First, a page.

There is a lot of press surrounding mesh. What is it? Why do we use it? Is it safe?
We know more about mesh, the different types and their indications than most hernia surgeons. This is because we are very uniquely in tune with the needs of our patient. We only want the best. Also, we are at the forefront of technology–companies come to us to seek our input on their mesh product. So, we always have the most advanced technology available to our patients.
Let’s define what mesh is: It is a physical barrier that we use to bridge or cover or support a hernia. Some form of mesh product has been used since early 1900’s. It has evolved a lot since then, and it continues to evolve. That is what is so exciting about the hernia field!
Mesh products may be synthetic, biologic (non-synthetic), or a combination (hybrid). They may be permanent or absorbable. They may be microporous or macroporous. They may come in sheets or braided. They have different densities and weights.
Each mesh product has its own profile and each patient may benefit from a different aspect of a product. We don’t believe in one mesh fits all. In fact, we promote non-mesh repairs when appropriate.
This is the most common mesh type. It is mass-produced and easy to access. Most are made of polypropylene. Other materials include ePTFE, polyester, PVDF, or a combination thereof. Almost all are permanent, though new products are now available that are synthetic absorbables.
In general, permanent synthetic mesh is considered the standard product for hernia repair. They come in a variety of shapes, sizes, braids, sheets, porosities, densities, and weights.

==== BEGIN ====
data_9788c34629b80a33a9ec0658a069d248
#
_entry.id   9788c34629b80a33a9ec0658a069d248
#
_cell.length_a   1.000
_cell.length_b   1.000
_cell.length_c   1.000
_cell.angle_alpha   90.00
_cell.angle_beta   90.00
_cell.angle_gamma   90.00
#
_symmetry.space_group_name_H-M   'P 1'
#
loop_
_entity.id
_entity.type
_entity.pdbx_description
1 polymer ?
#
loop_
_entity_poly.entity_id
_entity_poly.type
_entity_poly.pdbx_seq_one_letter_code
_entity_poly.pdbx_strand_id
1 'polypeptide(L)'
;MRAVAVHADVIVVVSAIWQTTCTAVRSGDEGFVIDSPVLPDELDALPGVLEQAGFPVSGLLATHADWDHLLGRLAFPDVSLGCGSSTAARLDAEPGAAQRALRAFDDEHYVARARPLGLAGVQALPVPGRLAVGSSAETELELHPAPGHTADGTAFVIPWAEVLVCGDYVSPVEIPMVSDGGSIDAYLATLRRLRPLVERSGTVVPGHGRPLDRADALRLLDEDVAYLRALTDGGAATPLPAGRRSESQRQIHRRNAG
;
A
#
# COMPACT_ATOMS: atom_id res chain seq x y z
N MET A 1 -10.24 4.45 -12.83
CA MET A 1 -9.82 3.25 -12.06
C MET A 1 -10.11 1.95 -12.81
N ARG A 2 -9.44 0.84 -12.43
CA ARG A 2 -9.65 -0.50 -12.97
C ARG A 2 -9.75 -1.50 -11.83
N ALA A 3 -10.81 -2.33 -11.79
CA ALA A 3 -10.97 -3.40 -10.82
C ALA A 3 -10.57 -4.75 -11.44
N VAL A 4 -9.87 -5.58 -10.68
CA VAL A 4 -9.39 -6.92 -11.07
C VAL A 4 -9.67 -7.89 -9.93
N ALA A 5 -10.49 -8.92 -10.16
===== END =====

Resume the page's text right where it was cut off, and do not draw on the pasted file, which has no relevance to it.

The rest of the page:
Almost all synthetic mesh causes some sort of inflammation reaction. This triggers the body to start growing into it. The more inflammation, the stronger the mesh:tissue bond. The tendency in newer products is to move away from causing too much inflammation, as this may cause more pain after surgery. Newer products are lower in their inflammatory potential. That said, they may also therefore stick less to the surrounding tissue and possibly also cause to have a higher recurrence rate. Studies are not yet conclusive.
This is usually non-synthetic, usually harvested from cadavers (human or animal). Unlike most synthetic mesh, biologic mesh absorbs. They are not permanent. Thus, they result in a higher recurrence rate when compared to synthetic mesh.
Biologic mesh promote tissue growth onto their scaffold. They are typically indicated for placement when synthetic mesh is contraindicated, such as in infected or contaminated areas. We have a lot of experience treating patients with infected mesh complications. We implant biologic mesh as part of our algorithm for treating this complex set of patients.
Most high quality biologic mesh do not inflict much inflammatory potential. Thus, there is less pain associated with its implantation. We sometimes rely on biologic mesh for this purpose and have used it in those with chronic pain risks.
These are new to the market. They are a combination of synthetic and biologic mesh. We are very excited about the potential of these products. They give us an opportunity to implant a low inflammatory product (due to the biologic) but theoretically with lower risk for recurrence (due to the small amount of synthetic that is left behind).
Dr. Towfigh debates use of Biologic Mesh for hernia repair